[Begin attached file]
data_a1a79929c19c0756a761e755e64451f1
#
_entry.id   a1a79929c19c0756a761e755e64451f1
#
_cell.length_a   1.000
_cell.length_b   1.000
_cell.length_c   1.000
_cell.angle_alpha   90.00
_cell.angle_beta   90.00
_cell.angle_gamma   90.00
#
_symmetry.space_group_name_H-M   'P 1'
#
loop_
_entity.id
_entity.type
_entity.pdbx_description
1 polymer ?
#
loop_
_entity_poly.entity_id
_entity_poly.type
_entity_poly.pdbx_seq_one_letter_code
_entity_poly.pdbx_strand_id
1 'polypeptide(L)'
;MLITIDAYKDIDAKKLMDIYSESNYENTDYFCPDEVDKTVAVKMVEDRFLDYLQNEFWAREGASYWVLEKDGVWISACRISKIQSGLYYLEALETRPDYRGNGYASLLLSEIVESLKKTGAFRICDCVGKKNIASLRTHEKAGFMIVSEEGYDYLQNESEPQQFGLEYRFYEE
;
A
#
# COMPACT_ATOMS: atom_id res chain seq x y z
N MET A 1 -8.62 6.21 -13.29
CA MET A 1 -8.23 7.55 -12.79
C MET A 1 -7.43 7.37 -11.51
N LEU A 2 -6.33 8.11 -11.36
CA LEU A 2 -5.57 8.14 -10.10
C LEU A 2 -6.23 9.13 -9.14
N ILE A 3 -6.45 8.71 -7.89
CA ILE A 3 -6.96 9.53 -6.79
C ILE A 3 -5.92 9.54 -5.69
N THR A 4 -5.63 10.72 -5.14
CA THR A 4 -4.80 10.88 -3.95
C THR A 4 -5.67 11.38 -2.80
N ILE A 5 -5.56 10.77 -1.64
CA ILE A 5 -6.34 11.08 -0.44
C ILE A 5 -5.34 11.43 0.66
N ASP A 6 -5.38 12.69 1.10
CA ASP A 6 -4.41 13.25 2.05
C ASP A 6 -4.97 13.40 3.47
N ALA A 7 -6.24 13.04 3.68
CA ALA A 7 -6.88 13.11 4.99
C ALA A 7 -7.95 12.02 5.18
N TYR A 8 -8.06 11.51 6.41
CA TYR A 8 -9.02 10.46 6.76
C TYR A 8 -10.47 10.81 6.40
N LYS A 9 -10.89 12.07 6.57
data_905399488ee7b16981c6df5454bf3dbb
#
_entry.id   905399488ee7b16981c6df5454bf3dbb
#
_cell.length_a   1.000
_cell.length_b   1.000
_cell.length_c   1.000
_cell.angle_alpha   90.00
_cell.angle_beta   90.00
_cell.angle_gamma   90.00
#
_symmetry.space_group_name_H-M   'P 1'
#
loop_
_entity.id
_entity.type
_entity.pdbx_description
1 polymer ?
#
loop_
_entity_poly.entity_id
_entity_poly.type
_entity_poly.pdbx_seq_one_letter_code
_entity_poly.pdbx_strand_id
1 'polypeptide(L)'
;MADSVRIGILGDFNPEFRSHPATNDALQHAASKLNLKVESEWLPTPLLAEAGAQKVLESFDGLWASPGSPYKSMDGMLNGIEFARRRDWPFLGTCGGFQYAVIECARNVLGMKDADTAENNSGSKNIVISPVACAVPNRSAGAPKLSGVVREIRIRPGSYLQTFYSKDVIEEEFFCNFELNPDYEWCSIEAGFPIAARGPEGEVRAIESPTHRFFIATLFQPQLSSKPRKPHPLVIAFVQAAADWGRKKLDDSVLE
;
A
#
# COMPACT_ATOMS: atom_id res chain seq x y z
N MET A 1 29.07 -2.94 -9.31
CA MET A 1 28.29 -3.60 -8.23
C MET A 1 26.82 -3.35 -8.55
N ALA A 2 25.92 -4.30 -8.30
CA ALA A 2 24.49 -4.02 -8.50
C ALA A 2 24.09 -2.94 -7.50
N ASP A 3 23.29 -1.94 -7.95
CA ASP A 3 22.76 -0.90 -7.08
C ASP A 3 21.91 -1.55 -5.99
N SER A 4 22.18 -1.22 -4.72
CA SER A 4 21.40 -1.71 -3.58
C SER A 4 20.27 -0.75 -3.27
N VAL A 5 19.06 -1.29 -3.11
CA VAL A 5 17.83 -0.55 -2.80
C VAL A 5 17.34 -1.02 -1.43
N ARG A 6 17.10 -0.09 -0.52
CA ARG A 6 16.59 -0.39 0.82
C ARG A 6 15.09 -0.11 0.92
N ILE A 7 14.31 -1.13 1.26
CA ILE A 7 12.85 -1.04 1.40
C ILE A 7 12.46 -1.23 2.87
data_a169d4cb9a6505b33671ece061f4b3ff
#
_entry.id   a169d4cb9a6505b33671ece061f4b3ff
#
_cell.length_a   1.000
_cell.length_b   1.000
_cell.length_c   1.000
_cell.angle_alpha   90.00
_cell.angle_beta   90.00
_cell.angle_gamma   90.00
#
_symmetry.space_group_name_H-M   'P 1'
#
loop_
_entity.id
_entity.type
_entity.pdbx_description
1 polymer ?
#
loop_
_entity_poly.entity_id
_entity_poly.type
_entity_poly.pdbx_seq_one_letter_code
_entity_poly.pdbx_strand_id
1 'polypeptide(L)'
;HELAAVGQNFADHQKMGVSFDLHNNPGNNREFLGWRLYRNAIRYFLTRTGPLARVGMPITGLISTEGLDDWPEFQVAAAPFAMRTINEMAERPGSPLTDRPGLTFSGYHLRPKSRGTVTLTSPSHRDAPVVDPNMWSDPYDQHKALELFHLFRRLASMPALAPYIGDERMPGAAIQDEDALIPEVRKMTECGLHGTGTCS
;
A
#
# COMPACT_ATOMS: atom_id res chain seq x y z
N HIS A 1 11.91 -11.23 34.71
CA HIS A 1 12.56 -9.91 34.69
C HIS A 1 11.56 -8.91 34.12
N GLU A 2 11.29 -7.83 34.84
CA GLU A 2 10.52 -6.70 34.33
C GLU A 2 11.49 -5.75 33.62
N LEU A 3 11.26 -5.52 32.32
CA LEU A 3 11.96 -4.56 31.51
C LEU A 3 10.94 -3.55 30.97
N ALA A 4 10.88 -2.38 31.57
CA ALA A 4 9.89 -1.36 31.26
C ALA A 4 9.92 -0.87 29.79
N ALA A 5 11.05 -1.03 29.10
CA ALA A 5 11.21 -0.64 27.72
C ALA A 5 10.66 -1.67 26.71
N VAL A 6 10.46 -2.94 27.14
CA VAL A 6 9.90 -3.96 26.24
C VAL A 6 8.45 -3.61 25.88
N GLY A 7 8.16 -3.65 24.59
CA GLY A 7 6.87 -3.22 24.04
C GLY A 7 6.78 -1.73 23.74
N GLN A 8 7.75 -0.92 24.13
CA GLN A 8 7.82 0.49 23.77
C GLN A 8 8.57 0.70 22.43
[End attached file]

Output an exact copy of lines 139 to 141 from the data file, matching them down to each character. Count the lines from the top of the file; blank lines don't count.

C HIS A 1 11.56 -8.91 34.12
N GLU A 2 11.29 -7.83 34.84
CA GLU A 2 10.52 -6.70 34.33